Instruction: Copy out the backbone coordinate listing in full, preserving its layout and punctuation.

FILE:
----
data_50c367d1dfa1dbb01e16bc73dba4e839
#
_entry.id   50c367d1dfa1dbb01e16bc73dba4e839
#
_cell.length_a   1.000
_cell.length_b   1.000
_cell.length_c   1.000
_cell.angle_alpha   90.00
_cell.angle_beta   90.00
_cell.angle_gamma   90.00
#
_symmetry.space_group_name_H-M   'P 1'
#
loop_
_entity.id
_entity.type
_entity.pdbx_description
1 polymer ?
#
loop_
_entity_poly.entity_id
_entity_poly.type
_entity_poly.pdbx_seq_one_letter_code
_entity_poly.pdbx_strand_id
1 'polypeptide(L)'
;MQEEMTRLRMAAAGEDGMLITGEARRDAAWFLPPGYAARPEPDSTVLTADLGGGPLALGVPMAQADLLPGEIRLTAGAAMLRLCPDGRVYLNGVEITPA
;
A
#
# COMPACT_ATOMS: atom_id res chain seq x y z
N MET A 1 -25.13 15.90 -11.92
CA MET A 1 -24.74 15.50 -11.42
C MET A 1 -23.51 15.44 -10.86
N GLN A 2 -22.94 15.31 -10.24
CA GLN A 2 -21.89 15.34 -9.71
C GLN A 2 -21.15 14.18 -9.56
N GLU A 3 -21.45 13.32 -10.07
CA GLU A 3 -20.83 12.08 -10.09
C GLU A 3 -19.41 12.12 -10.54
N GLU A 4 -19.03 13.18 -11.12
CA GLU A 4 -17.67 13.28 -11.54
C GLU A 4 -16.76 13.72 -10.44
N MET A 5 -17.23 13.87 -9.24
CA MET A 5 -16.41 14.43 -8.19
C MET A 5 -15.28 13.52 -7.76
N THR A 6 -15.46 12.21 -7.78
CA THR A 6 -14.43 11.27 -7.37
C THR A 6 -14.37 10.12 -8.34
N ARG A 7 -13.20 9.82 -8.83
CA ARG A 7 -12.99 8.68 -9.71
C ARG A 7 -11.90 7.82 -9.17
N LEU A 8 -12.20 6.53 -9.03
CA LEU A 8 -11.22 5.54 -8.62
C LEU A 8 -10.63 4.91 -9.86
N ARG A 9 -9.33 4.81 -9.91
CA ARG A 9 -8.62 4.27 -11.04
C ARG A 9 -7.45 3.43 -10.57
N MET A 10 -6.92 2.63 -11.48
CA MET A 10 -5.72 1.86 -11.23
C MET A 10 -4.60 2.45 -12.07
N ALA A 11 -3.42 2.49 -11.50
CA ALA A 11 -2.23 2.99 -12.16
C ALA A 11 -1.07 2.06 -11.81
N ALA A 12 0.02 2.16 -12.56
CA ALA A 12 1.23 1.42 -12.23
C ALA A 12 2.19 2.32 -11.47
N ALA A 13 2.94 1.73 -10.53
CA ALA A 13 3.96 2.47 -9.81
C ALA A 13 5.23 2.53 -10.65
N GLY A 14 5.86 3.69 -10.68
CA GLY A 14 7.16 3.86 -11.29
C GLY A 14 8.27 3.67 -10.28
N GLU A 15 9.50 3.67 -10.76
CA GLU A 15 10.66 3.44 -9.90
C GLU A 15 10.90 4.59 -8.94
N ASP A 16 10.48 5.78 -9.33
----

data_50c367d1dfa1dbb01e16bc73dba4e839
#
_entry.id   50c367d1dfa1dbb01e16bc73dba4e839
#
_cell.length_a   1.000
_cell.length_b   1.000
_cell.length_c   1.000
_cell.angle_alpha   90.00
_cell.angle_beta   90.00
_cell.angle_gamma   90.00
#
_symmetry.space_group_name_H-M   'P 1'
#
loop_
_entity.id
_entity.type
_entity.pdbx_description
1 polymer ?
#
loop_
_entity_poly.entity_id
_entity_poly.type
_entity_poly.pdbx_seq_one_letter_code
_entity_poly.pdbx_strand_id
1 'polypeptide(L)'
;MQEEMTRLRMAAAGEDGMLITGEARRDAAWFLPPGYAARPEPDSTVLTADLGGGPLALGVPMAQADLLPGEIRLTAGAAMLRLCPDGRVYLNGVEITPA
;
A
#
# COMPACT_ATOMS: atom_id res chain seq x y z
N MET A 1 -25.13 15.90 -11.92
CA MET A 1 -24.74 15.50 -11.42
C MET A 1 -23.51 15.44 -10.86
N GLN A 2 -22.94 15.31 -10.24
CA GLN A 2 -21.89 15.34 -9.71
C GLN A 2 -21.15 14.18 -9.56
N GLU A 3 -21.45 13.32 -10.07
CA GLU A 3 -20.83 12.08 -10.09
C GLU A 3 -19.41 12.12 -10.54
N GLU A 4 -19.03 13.18 -11.12
CA GLU A 4 -17.67 13.28 -11.54
C GLU A 4 -16.76 13.72 -10.44
N MET A 5 -17.23 13.87 -9.24
CA MET A 5 -16.41 14.43 -8.19
C MET A 5 -15.28 13.52 -7.76
N THR A 6 -15.46 12.21 -7.78
CA THR A 6 -14.43 11.27 -7.37
C THR A 6 -14.37 10.12 -8.34
N ARG A 7 -13.20 9.82 -8.83
CA ARG A 7 -12.99 8.68 -9.71
C ARG A 7 -11.90 7.82 -9.17
N LEU A 8 -12.20 6.53 -9.03
CA LEU A 8 -11.22 5.54 -8.62
C LEU A 8 -10.63 4.91 -9.86
N ARG A 9 -9.33 4.81 -9.91
CA ARG A 9 -8.62 4.27 -11.04
C ARG A 9 -7.45 3.43 -10.57
N MET A 10 -6.92 2.63 -11.48
CA MET A 10 -5.72 1.86 -11.23
C MET A 10 -4.60 2.45 -12.07
N ALA A 11 -3.42 2.49 -11.50
CA ALA A 11 -2.23 2.99 -12.16
C ALA A 11 -1.07 2.06 -11.81
N ALA A 12 0.02 2.16 -12.56
CA ALA A 12 1.23 1.42 -12.23
C ALA A 12 2.19 2.32 -11.47
N ALA A 13 2.94 1.73 -10.53
CA ALA A 13 3.96 2.47 -9.81
C ALA A 13 5.23 2.53 -10.65
N GLY A 14 5.86 3.69 -10.68
CA GLY A 14 7.16 3.86 -11.29
C GLY A 14 8.27 3.67 -10.28
N GLU A 15 9.50 3.67 -10.76
CA GLU A 15 10.66 3.44 -9.90
C GLU A 15 10.90 4.59 -8.94
N ASP A 16 10.48 5.78 -9.33